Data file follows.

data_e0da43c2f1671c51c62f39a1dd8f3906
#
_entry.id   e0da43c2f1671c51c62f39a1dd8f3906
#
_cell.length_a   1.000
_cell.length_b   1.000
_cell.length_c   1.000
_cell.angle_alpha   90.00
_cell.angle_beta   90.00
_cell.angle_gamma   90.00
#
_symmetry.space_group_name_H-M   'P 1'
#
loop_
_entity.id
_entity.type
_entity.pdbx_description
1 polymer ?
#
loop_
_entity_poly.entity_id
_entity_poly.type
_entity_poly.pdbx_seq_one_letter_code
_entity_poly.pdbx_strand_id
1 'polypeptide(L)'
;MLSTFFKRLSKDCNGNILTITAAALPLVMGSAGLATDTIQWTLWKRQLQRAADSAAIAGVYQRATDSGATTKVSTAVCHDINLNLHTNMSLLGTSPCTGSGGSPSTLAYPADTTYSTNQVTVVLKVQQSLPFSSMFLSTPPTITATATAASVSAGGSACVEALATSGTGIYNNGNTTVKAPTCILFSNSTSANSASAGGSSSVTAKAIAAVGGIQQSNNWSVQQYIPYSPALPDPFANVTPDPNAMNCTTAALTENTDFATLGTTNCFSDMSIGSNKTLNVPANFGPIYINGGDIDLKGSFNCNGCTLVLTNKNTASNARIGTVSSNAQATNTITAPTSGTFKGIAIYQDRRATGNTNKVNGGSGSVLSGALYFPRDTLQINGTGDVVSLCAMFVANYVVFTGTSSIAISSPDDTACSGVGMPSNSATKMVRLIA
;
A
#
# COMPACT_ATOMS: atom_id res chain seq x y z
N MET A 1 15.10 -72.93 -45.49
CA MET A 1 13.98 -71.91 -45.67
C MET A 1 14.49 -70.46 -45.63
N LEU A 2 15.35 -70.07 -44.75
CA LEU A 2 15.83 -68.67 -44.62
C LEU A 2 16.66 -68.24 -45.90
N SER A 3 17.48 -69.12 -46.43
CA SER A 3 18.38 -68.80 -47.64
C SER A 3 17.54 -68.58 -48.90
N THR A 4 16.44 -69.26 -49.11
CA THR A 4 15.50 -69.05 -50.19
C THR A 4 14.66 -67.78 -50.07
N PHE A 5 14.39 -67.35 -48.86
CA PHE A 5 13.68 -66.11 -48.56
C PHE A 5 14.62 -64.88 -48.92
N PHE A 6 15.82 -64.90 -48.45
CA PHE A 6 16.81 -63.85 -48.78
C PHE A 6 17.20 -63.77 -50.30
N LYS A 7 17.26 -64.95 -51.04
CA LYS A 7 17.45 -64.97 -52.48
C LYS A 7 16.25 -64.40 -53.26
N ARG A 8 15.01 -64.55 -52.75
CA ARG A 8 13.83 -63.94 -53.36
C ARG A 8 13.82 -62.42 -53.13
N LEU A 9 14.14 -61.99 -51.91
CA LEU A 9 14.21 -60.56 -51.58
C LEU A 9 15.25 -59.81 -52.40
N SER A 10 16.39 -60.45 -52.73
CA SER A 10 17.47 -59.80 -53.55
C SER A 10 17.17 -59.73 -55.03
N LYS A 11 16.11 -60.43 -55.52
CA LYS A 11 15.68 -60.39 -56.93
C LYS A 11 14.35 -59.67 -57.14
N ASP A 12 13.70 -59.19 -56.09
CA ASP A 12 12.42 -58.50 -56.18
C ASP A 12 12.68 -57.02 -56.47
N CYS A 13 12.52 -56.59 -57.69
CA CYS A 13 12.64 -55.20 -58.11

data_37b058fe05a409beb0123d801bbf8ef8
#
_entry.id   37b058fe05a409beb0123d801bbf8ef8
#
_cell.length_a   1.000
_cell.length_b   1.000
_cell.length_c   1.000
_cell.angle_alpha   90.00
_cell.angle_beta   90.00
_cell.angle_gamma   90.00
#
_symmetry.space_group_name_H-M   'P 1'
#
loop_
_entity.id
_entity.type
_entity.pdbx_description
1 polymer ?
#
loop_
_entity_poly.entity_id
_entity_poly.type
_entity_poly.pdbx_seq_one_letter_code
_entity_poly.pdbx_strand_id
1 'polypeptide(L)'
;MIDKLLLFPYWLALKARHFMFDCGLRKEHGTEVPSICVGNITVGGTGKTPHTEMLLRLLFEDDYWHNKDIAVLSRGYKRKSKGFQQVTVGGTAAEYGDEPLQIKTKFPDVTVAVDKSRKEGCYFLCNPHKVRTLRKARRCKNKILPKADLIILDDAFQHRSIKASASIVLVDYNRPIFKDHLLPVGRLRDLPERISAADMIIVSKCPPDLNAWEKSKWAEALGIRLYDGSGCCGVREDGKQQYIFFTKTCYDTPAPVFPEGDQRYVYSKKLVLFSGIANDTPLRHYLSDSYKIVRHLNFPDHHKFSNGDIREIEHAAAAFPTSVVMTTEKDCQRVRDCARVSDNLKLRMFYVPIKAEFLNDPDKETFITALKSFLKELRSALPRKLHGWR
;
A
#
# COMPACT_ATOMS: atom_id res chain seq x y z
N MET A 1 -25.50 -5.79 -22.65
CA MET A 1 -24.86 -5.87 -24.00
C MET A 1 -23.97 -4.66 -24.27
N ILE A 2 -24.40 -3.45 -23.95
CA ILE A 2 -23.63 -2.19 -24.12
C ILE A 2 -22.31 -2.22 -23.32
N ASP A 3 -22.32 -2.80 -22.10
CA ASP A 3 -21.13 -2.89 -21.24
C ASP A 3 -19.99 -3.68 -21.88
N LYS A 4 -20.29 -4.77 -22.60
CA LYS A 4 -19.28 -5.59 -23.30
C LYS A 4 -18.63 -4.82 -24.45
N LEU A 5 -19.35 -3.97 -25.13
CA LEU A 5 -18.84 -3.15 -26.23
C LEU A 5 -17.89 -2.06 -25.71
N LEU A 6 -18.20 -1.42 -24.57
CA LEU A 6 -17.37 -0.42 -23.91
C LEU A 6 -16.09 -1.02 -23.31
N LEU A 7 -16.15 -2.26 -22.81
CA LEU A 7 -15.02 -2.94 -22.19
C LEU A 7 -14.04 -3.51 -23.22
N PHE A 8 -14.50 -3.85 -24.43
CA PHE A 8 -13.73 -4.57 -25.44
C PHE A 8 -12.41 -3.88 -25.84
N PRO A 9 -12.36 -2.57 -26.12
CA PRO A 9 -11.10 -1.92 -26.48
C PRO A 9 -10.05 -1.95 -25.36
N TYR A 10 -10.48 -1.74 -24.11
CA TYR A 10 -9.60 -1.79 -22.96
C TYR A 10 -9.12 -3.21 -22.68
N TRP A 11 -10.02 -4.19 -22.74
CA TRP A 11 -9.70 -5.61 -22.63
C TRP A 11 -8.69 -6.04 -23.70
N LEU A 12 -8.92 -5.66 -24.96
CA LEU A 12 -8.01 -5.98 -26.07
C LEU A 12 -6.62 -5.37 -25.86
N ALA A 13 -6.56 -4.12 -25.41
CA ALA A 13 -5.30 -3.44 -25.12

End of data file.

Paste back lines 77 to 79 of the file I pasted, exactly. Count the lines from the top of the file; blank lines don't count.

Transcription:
_cell.angle_beta   90.00
_cell.angle_gamma   90.00
#